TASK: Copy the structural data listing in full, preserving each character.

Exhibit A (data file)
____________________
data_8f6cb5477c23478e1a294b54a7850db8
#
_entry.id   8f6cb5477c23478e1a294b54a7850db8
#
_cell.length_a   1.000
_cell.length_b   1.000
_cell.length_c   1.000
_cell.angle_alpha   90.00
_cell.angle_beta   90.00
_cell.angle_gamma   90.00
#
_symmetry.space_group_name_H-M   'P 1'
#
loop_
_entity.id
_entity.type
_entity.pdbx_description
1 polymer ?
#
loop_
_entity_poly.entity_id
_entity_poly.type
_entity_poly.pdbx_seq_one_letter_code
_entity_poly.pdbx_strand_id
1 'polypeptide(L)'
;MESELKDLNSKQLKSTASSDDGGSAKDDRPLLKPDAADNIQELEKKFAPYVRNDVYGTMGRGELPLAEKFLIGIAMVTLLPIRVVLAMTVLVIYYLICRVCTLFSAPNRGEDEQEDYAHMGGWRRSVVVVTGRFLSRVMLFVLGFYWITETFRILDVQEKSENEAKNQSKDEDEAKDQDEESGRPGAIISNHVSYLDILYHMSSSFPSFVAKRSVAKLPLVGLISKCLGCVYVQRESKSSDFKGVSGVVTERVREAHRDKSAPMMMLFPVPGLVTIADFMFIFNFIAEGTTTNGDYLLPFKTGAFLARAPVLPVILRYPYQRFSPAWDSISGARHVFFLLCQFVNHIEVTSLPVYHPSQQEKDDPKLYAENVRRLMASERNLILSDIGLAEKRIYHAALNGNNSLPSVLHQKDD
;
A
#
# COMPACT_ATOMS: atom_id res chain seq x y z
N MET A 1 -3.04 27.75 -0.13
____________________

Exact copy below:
data_8f6cb5477c23478e1a294b54a7850db8
#
_entry.id   8f6cb5477c23478e1a294b54a7850db8
#
_cell.length_a   1.000
_cell.length_b   1.000
_cell.length_c   1.000
_cell.angle_alpha   90.00
_cell.angle_beta   90.00
_cell.angle_gamma   90.00
#
_symmetry.space_group_name_H-M   'P 1'
#
loop_
_entity.id
_entity.type
_entity.pdbx_description
1 polymer ?
#
loop_
_entity_poly.entity_id
_entity_poly.type
_entity_poly.pdbx_seq_one_letter_code
_entity_poly.pdbx_strand_id
1 'polypeptide(L)'
;MESELKDLNSKQLKSTASSDDGGSAKDDRPLLKPDAADNIQELEKKFAPYVRNDVYGTMGRGELPLAEKFLIGIAMVTLLPIRVVLAMTVLVIYYLICRVCTLFSAPNRGEDEQEDYAHMGGWRRSVVVVTGRFLSRVMLFVLGFYWITETFRILDVQEKSENEAKNQSKDEDEAKDQDEESGRPGAIISNHVSYLDILYHMSSSFPSFVAKRSVAKLPLVGLISKCLGCVYVQRESKSSDFKGVSGVVTERVREAHRDKSAPMMMLFPVPGLVTIADFMFIFNFIAEGTTTNGDYLLPFKTGAFLARAPVLPVILRYPYQRFSPAWDSISGARHVFFLLCQFVNHIEVTSLPVYHPSQQEKDDPKLYAENVRRLMASERNLILSDIGLAEKRIYHAALNGNNSLPSVLHQKDD
;
A
#
# COMPACT_ATOMS: atom_id res chain seq x y z
N MET A 1 -3.04 27.75 -0.13